So if you want to buy a home for £200,000 and you have a 5% deposit (£10,000), you need to be earning £42,200 a year.
The downsides to borrowing with a 5% mortgage
Saving for a bigger deposit will give you more choice with mortgages, giving you access to lower interest rates.
Lenders typically charge higher interest rates to people with smaller deposits.
A bigger deposit could also make it easier for you to pass a mortgage affordability test as your monthly repayments will be lower.
Mortgage lenders look at how much salary you have coming in, alongside your typical outgoings when deciding if you can afford a loan. The lower your monthly repayments are, the more likely you’ll be to pass the test.
Can you get a mortgage with a 10% deposit?
Yes – most banks like to see that you have a 10% deposit for the property you’re buying.
With a 10% deposit, you’ll be offered lower interest rates.
As you’re borrowing less and have a lower interest rate, your monthly repayments will be lower.
So you’ll find it easier to keep up with the mortgage payments, and you might even be able to make overpayments if you can afford it.
Can I get a 100% mortgage?
These days, very few lenders offer a 100% mortgage. They were more common before the financial crash in 2008.
A 100% mortgage lets you borrow the full value of your home with no cash deposit.
In May 2023, Skipton Building Society introduced a 100% no-deposit mortgage, which allows renters to buy their first home without a deposit.
In most cases, 100% mortgages are only available through guarantor mortgages. You need a guarantor (usually a parent) who’ll be responsible for paying the mortgage if you can't.
These types of mortgages carry a much bigger risk if house prices fall. You could find yourself in negative equity, meaning the value of your home is worth less than the mortgage you’re paying for it.
Should I borrow money from my family for a bigger deposit?
The bank of Mum and Dad is now the UK’s 9th biggest mortgage lender, according to the Mortgage Advice Bureau.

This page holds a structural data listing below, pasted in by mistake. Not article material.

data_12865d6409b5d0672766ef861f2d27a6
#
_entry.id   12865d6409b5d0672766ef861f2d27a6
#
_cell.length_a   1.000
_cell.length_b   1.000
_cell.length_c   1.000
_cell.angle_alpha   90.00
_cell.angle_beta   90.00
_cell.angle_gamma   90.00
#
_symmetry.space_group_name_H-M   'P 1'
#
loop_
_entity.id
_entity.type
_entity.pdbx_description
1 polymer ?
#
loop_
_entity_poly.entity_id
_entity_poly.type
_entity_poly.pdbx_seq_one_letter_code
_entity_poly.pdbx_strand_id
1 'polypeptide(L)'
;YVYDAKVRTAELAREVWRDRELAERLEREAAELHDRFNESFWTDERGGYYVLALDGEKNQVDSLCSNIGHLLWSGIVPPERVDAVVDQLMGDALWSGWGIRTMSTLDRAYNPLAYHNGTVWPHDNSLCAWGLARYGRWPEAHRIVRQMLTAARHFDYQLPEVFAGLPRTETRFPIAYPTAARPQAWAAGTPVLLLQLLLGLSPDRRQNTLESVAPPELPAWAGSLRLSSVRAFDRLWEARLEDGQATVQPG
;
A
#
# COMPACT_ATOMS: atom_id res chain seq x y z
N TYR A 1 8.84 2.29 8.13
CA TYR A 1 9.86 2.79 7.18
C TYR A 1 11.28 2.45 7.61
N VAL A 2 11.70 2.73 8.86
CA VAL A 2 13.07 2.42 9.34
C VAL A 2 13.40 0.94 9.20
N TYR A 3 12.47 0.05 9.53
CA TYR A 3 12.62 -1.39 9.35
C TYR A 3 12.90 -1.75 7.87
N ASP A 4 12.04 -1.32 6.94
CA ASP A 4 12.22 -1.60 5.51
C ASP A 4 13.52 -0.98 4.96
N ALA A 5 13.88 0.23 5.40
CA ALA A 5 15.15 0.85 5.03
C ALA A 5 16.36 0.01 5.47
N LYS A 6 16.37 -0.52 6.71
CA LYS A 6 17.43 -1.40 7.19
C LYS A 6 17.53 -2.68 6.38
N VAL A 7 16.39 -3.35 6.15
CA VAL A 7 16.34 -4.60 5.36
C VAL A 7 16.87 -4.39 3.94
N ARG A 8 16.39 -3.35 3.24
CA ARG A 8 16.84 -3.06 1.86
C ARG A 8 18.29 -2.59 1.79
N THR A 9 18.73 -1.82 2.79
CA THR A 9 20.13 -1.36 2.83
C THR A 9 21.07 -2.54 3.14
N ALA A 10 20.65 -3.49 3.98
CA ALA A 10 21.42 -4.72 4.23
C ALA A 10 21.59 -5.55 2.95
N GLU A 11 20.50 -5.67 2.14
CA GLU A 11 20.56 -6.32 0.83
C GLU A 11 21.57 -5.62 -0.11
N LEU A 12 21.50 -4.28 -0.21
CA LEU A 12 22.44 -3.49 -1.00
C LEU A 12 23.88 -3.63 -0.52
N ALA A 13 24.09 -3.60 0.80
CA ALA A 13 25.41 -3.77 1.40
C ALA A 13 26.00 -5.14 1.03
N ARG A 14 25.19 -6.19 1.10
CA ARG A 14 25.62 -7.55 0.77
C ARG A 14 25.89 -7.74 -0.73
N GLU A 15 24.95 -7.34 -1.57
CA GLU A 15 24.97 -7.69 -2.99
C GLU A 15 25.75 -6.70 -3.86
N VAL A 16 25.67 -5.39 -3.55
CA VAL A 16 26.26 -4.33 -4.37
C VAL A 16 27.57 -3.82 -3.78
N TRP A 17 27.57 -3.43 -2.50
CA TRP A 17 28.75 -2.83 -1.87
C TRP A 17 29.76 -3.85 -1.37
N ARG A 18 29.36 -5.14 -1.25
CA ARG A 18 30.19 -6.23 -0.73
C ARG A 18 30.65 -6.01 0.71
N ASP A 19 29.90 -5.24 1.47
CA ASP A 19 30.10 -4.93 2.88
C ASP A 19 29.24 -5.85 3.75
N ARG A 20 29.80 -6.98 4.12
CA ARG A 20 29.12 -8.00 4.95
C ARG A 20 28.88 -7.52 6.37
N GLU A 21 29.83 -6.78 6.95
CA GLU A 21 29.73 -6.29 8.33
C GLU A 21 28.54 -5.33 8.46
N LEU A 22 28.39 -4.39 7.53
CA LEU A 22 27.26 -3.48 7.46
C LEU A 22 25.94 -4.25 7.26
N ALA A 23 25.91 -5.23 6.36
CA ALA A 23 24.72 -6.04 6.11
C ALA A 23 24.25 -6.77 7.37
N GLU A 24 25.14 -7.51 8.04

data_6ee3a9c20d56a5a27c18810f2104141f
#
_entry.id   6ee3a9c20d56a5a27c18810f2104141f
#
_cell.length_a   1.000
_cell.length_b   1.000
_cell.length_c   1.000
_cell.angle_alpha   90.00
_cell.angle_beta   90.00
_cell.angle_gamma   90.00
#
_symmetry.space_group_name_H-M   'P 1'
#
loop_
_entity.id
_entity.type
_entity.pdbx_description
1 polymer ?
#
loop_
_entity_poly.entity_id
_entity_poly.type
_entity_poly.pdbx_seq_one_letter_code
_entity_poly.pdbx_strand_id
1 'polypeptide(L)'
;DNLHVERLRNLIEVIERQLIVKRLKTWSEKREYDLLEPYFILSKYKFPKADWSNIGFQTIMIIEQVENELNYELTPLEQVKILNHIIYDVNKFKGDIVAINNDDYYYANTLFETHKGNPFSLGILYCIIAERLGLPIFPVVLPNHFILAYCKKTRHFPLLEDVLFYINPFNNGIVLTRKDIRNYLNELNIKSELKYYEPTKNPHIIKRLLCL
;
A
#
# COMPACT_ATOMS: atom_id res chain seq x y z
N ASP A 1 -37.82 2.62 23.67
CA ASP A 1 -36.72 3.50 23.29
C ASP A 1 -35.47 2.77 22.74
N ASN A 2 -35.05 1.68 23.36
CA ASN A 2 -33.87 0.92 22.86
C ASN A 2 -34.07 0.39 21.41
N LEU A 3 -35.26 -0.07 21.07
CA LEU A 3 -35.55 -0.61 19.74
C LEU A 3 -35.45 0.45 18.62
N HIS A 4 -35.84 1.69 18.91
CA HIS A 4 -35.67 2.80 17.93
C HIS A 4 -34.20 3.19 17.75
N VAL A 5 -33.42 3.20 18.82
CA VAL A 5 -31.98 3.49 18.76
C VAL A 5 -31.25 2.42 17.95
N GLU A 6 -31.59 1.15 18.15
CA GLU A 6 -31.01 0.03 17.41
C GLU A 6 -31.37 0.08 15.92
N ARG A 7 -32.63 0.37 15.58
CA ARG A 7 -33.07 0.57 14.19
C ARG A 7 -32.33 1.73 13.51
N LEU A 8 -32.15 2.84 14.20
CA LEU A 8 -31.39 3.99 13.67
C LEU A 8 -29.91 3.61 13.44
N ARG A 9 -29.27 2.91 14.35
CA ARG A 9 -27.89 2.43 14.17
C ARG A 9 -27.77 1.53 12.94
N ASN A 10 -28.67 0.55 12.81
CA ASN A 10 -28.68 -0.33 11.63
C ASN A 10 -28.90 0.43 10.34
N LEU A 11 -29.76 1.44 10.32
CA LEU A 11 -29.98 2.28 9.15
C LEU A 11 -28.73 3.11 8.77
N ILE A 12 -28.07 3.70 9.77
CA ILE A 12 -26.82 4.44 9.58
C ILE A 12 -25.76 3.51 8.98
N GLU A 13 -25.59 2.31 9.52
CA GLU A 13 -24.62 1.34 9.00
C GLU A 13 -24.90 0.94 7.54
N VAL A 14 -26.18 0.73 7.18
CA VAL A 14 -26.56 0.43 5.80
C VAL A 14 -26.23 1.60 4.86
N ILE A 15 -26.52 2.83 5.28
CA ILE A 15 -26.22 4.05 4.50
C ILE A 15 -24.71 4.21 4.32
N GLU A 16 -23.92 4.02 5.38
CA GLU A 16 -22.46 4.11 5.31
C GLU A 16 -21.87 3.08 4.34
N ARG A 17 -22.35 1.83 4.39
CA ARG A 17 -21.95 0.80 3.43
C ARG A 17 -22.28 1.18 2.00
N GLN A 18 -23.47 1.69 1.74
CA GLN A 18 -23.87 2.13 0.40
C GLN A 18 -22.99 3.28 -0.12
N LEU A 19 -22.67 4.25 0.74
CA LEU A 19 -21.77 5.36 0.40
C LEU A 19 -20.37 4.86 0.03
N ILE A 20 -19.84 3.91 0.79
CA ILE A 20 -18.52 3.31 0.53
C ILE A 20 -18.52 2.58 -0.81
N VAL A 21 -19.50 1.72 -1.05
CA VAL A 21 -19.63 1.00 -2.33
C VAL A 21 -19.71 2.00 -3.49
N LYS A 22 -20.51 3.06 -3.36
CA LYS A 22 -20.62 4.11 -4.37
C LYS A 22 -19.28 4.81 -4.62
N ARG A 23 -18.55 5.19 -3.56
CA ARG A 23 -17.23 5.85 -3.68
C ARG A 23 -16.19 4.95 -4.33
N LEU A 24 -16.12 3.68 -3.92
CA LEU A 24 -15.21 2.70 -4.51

If you can borrow an extra 5% from your family to give you a 10% deposit, it will put you in a better position to get a good mortgage. You’re more likely to qualify for a lower interest rate on your mortgage.
Borrowing less from the bank might also put you on the right side of the affordability checks.
But if you go down this route, it's important to know where you stand with repaying the money to your family.
Make sure you know if the money is a gift or a loan. If it’s a loan, when would your family want you to pay them back?
Tapping into your parents’ savings may help you to get on to the property ladder quicker, but it can create family tensions if they need the money back and you can't repay them.
What is Shared Ownership and what deposit do I need for it?
Shared Ownership is a government scheme that allows you to buy part of a property and pay rent on the rest.
Under the scheme, you buy (and partly rent) the home from a non-profit housing association.
Because you’re only buying a part of the property, you can buy it with a smaller deposit and mortgage.
A smaller mortgage means smaller repayments, but you’ll also need to pay:
rent on the share of the property you do not yet own
monthly service charges
Find out more about Shared Ownership and if it’s right for you.
What is Deposit Unlock and what deposit do I need for it?
Deposit Unlock is a relatively new scheme launched by the house-building industry to enable you to buy a new-build home with just a 5% deposit.
When you buy your home, the building developer pays a percentage of the purchase price into an insurance policy for your mortgage provider.
That insurance policy in turn reduces the risk of lending for your mortgage provider, as it will cover any potential losses for them if you were to default on your mortgage.
The insurance also enables you to benefit from a lower interest rate than you would normally get if you were borrowing 95% of your property’s value.